May is American Wetlands Month: Volunteers hop at chance to help frogs, turtles, salamanders
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MADISON — May is wetlands month and a growing corps of volunteers are pulling on their boots to help check the condition of wetlands and the frogs, shore birds and other creatures that depend upon them.
• Volunteers in southeastern Wisconsin are searching seasonal wetlands known as “ephemeral ponds” for frog and salamander egg masses and fairy shrimp and listening to frog calls.
• Volunteers statewide participating in the Wisconsin Frog and Toad Survey are stopping near wetlands to listen for frog and toad calls, helping Wisconsin continue the nation’s oldest survey of its kind. Volunteers are still needed for routes in areas indicated by the green pins.
• Volunteers statewide will be looking for marsh birds such as rails, bitterns, coots and grebes as part of the Wisconsin Marshbird Survey. This survey is looking for advanced volunteers ready for strenuous hiking and some bushwhacking in search of the secretive marsh birds.
• Volunteers will participate in the first year of the new Wisconsin Turtle Conservation Program, aimed at helping document the most deadly road crossing for turtles so turtle crossing signs can be erected and other measures taken.
“We’re seeing enthusiastic response from people who want to get out and get their boots wet,” says Tom Bernthal, wetland monitoring and assessment coordinator for the Wisconsin Department of Natural Resources. “They are wetland lovers and these kinds of surveys give them something concrete to do to help support the critters that use wetlands.”
Other opportunities for helping collect information about other wetland plants and animals and wetlands themselves are available through the Citizen-based Monitoring Network of Wisconsin, a group of more than 150 organizations that recruit and train volunteers to help report on the natural world around them.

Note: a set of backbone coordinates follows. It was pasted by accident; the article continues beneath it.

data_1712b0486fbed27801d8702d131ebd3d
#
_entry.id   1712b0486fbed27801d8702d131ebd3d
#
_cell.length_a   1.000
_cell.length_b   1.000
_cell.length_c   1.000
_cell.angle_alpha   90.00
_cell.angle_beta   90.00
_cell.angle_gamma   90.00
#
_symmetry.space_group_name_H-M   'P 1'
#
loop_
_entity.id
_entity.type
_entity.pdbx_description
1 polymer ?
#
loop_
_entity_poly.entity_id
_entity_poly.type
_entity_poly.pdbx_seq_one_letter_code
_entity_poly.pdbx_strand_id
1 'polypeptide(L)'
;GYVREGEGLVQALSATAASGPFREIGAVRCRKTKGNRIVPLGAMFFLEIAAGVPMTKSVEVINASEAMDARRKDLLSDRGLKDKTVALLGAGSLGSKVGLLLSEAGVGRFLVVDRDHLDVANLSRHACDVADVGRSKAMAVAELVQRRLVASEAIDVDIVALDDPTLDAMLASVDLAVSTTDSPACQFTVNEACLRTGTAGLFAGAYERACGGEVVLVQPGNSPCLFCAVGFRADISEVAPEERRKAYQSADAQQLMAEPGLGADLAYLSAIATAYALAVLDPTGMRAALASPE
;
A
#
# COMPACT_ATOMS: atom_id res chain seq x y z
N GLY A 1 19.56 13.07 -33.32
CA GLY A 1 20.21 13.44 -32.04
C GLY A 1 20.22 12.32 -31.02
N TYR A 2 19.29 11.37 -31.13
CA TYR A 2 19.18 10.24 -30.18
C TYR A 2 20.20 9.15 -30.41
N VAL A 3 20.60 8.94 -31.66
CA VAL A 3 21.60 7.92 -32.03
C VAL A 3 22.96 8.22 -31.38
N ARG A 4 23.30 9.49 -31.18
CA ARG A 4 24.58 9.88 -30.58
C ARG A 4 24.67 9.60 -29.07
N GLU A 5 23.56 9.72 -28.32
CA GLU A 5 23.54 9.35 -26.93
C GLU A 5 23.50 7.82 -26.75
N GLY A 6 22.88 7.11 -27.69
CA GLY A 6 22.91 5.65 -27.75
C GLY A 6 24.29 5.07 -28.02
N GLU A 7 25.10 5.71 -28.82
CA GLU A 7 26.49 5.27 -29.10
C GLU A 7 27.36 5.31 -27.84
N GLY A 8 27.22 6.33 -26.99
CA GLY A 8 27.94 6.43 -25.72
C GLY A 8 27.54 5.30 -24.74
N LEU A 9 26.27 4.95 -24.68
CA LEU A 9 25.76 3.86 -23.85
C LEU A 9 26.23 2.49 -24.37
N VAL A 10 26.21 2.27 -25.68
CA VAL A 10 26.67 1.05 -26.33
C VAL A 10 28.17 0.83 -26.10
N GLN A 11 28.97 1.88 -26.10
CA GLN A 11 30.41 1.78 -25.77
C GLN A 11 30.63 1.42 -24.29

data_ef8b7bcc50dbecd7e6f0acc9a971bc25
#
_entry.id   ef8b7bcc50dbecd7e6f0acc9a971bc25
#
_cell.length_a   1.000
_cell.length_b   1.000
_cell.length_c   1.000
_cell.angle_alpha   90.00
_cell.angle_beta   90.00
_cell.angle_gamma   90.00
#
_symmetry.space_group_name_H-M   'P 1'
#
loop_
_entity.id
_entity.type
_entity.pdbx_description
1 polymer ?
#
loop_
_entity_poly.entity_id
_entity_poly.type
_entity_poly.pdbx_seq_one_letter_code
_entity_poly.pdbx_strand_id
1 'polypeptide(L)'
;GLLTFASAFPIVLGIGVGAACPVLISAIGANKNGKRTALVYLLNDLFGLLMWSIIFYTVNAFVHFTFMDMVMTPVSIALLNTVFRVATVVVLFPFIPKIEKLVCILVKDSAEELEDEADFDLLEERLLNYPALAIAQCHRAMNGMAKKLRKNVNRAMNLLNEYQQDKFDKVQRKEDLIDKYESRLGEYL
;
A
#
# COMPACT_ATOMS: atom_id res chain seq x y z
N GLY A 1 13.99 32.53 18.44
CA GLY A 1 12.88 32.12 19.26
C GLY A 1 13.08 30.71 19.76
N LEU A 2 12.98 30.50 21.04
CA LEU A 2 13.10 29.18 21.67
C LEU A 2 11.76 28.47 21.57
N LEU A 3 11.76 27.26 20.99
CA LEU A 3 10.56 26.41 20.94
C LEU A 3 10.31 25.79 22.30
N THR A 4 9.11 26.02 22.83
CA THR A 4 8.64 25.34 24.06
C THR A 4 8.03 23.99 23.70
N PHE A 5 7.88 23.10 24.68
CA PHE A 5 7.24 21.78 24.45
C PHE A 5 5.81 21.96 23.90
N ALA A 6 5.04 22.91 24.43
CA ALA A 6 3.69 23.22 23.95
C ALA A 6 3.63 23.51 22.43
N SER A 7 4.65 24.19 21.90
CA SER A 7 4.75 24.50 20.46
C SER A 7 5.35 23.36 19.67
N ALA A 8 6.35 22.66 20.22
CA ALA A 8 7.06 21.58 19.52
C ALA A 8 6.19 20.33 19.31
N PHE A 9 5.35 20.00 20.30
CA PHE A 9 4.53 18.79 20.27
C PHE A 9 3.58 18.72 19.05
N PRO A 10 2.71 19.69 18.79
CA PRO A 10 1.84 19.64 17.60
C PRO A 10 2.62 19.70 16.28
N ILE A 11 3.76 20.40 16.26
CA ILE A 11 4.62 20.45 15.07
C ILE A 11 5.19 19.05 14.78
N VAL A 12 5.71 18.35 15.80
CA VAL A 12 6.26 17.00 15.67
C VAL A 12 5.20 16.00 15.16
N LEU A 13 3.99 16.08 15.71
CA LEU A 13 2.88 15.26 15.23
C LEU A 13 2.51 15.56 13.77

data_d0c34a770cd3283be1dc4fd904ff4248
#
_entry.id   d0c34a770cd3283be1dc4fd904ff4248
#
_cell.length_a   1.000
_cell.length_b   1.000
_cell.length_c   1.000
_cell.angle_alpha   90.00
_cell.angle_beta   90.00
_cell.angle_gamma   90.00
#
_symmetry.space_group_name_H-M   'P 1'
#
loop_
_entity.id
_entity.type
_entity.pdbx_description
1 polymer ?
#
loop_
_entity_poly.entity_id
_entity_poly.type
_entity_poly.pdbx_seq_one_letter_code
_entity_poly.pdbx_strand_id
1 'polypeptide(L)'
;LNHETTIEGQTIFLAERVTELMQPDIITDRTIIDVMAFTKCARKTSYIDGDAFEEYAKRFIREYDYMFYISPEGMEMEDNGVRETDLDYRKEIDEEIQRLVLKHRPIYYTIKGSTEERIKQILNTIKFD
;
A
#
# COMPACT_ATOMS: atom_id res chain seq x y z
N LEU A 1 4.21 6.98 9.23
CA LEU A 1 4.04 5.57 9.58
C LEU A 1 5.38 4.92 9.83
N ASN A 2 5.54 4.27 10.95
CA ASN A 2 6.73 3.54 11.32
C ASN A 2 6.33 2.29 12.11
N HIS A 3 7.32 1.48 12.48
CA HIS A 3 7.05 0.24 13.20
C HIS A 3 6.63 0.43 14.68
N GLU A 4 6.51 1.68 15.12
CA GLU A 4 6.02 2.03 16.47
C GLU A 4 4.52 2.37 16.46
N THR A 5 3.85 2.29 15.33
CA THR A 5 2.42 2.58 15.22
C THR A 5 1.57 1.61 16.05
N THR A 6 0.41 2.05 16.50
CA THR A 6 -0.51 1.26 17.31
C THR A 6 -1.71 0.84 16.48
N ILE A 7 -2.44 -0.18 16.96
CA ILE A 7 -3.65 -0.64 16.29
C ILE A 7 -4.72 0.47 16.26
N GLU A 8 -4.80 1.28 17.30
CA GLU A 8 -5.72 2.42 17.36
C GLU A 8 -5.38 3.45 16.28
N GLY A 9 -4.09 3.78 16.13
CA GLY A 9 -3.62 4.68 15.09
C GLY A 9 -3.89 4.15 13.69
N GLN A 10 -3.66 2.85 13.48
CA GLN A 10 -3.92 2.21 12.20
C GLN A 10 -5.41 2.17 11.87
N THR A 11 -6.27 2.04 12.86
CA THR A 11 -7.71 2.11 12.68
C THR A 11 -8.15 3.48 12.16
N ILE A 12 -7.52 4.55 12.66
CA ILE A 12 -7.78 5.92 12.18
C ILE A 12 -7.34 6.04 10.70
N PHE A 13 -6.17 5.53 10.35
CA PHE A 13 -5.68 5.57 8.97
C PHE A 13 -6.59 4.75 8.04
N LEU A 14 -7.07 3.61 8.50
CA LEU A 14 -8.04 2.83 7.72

The volunteer opportunities are particularly important at this time of year as state scientists seek help collecting information about seasonal wetlands and their inhabitants. Such wetlands may be dry most of the year except when snowmelt and spring rains fill them for a few vital weeks or months, Bernthal says.
Wood frogs, once they literally thaw at the end of winter, are often the first to arrive at ephemeral ponds in the spring. Their duck-like call has been heard in much of the southern half of the state for the last couple of weeks is just now beginning farther north where ponds are thawing, says Drew Feldkirchner, a DNR conservation biologist.
The wood frogs are “explosive breeders” and typically deposit their egg masses communally in large aggregations before adults return to terrestrial habitats, he says. A single egg mass can contain up to 1,000 eggs.
Bernthal, who helped start the Wisconsin Ephemeral Ponds Project, says that the volunteers searching seasonal wetlands in southeastern Wisconsin are gathering information that will help identify which are most important for producing frogs and salamanders. Training sessions were held earlier this spring by partners at the Riveredge Nature Center, Milwaukee county parks, UW-Parkside, and Concordia University-Mequon.
“We’re looking for ephemeral ponds that are good sources for amphibian population because we need amphibians,” Bernthal says. “They are such an important part of the food chain and some of the species are under pressure.”
More information about Wisconsin’s frog, salamanders and turtles, including videos and photos, can be found on the Herps of Wisconsin webpage.
Ephemeral wetlands are among more than a dozen kinds in Wisconsin, everything from forests along lakes and streams, to meadows – even wet prairies and shrub thickets. Wetlands all share the following characteristics: water-loving plants, wet soils, and evidence of water.
Wisconsin had an estimated 10 million acres of wetlands before becoming a state in 1848. Over the decades, nearly half of those wetlands – or 4.7 million acres – were drained or filled to make way for farms, cities, roads and factories. Wetlands are now recognized for their importance as fish and wildlife nurseries, clean water filters, flood storage and recreational areas and are protected by state and federal rules and in some places, by local regulations or ordinances as well.